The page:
When I was binding it, I came upon my two ends that needed to be joined and sighed my heavy, here-we-go sigh. I hate attaching the tails of the binding. This time I looked to Rita over at Red Pepper Quilts. On the off chance that there is someone who hasn’t heard of Rita, she is an amazing quilter who has the most amazing sense of color. Her quilts are bright, happy and so vivid. Truly amazing. If you haven’t looked at her work, now is the time. She has numerous tutorials, several of which talk about binding. This is the one that I used. The result was good so I will refer back to her measurements next time.

I can check this goal off of my 2015 list and move on to another one! I think the next goal I need to work on is some quilt restoration. I have two quilts to restore and I want to get one of them going soon.

Finally, remember the Allison Glass mini swap that I participated in? I blogged about the mini that I made here. There were a few comments asking me to post the mini that I received. Wow, I can’t wait to share it. It is gorgeous. I am so grateful to my partner for putting so much effort into this project!


My partner outdid herself with this. I love the text print that was used as the background on each 2″ square. She appliqued the orange peels with a blanket stitch which was brilliant.


She also made this smaller mini. I think it is intended as a pot holder but I am hanging it on the wall. I don’t want it soaked with food splatter, which we all know would happen.


I also received this sweet wallet. Hand-made and so well done, it is lovely.



The swap was fun and I am thankful that I gave it a try as it pushed me quite far out of my comfort zone. Also, I am truly grateful for the work my partner put into the items I received.  That being said, I am not sure I will do another one for a while. I could see participating in one each year. They are quite time-consuming and it set my nerves on edge trying to think of what my partner would want, based on the few hints we are given. The process is a good way to get to know other makers though. It is really a big deal on Instagram and there is a swap for just about anything crafty.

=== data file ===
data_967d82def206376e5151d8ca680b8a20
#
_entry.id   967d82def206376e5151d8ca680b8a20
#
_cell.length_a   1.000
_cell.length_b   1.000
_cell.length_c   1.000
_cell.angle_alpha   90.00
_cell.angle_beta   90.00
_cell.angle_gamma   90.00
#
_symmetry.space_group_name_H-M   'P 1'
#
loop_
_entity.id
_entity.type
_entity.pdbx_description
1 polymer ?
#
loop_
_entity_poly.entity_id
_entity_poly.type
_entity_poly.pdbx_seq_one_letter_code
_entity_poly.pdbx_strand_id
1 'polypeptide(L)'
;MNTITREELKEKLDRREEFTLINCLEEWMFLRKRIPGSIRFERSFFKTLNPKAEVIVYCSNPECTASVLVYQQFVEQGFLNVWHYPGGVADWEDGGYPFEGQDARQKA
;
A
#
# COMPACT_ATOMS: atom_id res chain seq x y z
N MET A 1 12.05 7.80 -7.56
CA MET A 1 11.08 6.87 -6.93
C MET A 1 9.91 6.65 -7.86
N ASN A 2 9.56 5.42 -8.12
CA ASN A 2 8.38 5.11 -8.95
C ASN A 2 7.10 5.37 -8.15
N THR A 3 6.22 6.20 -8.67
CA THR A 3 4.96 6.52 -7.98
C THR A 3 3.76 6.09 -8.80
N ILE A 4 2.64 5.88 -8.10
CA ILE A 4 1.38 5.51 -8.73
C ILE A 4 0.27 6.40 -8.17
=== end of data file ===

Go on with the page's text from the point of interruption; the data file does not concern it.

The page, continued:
Hope you all have something fun planned for the upcoming weektend.

Linking to Freemotion Mavericks, Quilting Jetgirl’s Thankful Thursday, Let’s Bee Social and Finish It Up Friday. Also with Sew Bittersweet Designs for the June ALYOF Link up.


First a little story….

I have a quick story to tell.  On Saturday I had to go to our hospital lab for a routine blood draw.  I had to fast so I was there first thing in the morning (I’m not big on fasting). I got in and out of the lab with relative speed and was just leaving the parking lot when something caught my eye.  There was a mama quail leading her six chicks across a parking space.  If you haven’t ever seen quail chicks, they are very tiny.  Here is a photo that I found here to show you how tiny the chicks are. This is the size of the covey that I saw.


When the mama got to the curb, she jumped up to the sidewalk to lead them to a bush (for safety I would imagine.)  The chicks just stayed put on the road.  She looked back at them as though calling them to her.  None of them moved.  They couldn’t yet fly and couldn’t jump the curb as she did.  Here is the amazing part. (I wish I had taken pictures but I didn’t want to get out of the car and get close, they were already having enough difficulty without my scaring them).  The mama jumped back down and went back to her chicks.  She then led them to a nearby speedbump which they all walked up to the top of.  From there they were up high enough and could jump the curb and follow her to safety under the bushes.  It was amazing and so sweet to watch.  I love witnessing little parts of nature like this.